V: Chuckles is truly easy to sympathize with, and I agree, the way they present his backstory is very compelling. Also of note – Chuckles is voiced by Bud Luckey, who originally designed Woody and voiced Rick Dicker in The Incredibles.
M: And Eeyore in Winnie The Pooh (2011). Animation-wise, you can genuinely see the advancements between the second and third films, while also maintaining the characters’ integrity. It’s truly remarkable, and I’m sure we are going to see the same with TS4.
V: The human characters look different, but the toys look very accurate. Each film Pixar releases is technically innovative, and that in itself is impressive.
M: The goodbye with Andy is very touching, and another standout scene. I think it’s a great ending, so part of my misgivings with Toy Story 4 is that this ending was great for the whole series.
V: I agree; although I don’t think Toy Story 3 is a perfect film, I do think it’s an ending, and a really good one. It also looks like the new movie is playing back into the themes and character beats of the second.
M: Yeah, it’s not perfect, but I think it’s excellent. What do you think of the new characters? I think they were great additions, especially Trixie and Mr. Pricklepants.
V: I love Mr. Pricklepants, and the decision to have Timothy Dalton voice him was an inspired one. He’s one of my favorite actors, and he’s delightful in the part, and quite funny. I also like Trixie, Dolly, and Buttercup.
M: Yeah, they handled the new characters very well, and the film didn’t feel overcrowded, even though it had to manage a large cast of characters. They all serve their purpose.
V: I agree there. One thing that bothers me is that it feels like they sort of regress Jessie; her trust in Woody is almost immediately gone. But other than that, the characters are on point.
M: I see it more like she’s reliving her past trauma with Emily. She had some years of stability and happiness with Andy, and now it’s gone again. I think that’s why she is making rash decisions. She’s in panic mode. Everyone is.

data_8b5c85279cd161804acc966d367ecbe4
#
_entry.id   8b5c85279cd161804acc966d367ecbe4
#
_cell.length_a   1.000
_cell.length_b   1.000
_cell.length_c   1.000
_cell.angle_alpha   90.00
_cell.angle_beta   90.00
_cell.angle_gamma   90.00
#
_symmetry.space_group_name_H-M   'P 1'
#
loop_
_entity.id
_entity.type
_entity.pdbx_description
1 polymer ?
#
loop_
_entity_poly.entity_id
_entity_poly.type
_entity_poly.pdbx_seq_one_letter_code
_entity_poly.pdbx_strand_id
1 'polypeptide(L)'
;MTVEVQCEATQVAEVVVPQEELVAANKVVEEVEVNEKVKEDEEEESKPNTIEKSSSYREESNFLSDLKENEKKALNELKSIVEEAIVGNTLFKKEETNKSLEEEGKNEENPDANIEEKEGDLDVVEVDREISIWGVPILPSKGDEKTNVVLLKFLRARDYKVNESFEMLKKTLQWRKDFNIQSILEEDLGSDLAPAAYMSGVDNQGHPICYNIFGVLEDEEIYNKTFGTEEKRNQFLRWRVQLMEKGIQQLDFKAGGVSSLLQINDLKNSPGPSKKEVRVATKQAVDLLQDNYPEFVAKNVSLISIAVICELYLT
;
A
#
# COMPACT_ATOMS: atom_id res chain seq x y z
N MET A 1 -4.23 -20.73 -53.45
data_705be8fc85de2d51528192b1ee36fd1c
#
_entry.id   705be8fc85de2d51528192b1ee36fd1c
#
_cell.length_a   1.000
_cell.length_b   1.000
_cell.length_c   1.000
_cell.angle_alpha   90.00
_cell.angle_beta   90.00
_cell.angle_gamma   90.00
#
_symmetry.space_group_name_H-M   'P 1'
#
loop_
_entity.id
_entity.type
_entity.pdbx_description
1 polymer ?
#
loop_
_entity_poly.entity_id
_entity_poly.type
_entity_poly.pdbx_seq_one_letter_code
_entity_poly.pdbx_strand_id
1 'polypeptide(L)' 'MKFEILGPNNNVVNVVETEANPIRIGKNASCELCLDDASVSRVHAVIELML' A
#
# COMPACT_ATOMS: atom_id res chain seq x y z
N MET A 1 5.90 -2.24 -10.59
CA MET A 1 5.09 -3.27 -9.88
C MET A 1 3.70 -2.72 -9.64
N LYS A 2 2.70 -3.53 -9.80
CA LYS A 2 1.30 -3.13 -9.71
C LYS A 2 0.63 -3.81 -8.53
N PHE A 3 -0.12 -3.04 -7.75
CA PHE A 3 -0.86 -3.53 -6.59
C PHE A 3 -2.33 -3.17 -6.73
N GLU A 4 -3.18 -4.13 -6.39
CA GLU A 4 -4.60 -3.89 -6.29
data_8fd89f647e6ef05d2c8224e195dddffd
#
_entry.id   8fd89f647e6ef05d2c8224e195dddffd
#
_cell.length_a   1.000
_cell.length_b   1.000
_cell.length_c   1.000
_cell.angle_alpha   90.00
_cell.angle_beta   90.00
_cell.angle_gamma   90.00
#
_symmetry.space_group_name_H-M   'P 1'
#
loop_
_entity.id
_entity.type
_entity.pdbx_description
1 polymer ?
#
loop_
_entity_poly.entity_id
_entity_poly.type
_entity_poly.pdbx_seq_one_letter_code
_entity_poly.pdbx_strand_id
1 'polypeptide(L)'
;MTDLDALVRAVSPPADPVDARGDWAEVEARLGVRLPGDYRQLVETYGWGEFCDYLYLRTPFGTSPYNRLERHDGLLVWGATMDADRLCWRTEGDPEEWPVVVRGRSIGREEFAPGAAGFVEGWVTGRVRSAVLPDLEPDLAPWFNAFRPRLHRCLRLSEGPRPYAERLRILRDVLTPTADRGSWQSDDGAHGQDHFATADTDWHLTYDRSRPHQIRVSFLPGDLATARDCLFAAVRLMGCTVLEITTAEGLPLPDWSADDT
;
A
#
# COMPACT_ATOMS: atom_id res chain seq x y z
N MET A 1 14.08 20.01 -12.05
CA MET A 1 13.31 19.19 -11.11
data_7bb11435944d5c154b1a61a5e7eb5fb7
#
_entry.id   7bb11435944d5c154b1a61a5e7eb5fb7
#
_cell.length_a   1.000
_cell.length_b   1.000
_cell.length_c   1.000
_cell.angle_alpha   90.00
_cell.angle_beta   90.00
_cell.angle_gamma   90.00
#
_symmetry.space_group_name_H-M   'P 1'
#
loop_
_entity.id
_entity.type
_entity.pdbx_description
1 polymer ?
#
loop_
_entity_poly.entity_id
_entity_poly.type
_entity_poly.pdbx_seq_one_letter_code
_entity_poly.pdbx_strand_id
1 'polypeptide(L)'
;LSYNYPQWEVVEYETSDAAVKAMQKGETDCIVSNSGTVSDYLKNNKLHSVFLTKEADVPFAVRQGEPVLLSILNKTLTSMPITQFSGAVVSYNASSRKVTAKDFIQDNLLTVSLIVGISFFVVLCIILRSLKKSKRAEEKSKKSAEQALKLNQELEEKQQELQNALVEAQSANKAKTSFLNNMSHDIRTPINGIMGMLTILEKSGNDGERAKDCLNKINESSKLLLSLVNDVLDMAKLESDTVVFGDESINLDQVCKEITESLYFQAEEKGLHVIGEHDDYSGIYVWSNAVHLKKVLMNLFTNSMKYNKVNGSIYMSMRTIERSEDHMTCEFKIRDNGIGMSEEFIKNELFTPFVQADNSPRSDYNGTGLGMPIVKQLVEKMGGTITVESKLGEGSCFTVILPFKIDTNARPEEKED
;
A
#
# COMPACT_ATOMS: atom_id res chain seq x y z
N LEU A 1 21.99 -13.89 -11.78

V: And I understand that’ I just don’t like how she suddenly turns on Woody after everything they’ve been through together. There’s trauma, and then there’s character development.
M: Fair point. To wrap up, I believe that Toy Story 3 was the end of an era for Pixar. After riding high for 15 years, TS3 was the culmination of that golden period. I think it’s something similar to what The Lion King was for Disney Animation in the 90’s. After TS3’s success, it seemed that everything would be just the same for Pixar; what a difference a year would make.
V: I would definitely agree with you there. Throughout the 90s and 2000s, Pixar basked in universal acclaim and huge box office numbers. Toy Story 3 was one of their biggest hits ever, if not the biggest yet, and in 2011 they were about to get a rude awakening.
M: Toy Story 3 is one of my favorite films of all time, a great ending (regardless of Toy Story 4, it’s still an ending of the “Andy arc”), and almost 10 years later, it continues to be one of their best offerings.
V: While I like the film a little less than you, I still think it’s a solid effort overall, and as you mentioned, a fitting ending to Andy’s story.
M: That’s all for today! What do you think of Toy Story 3? Let us know in the comments and don’t forget to come back for our Cars 2 review!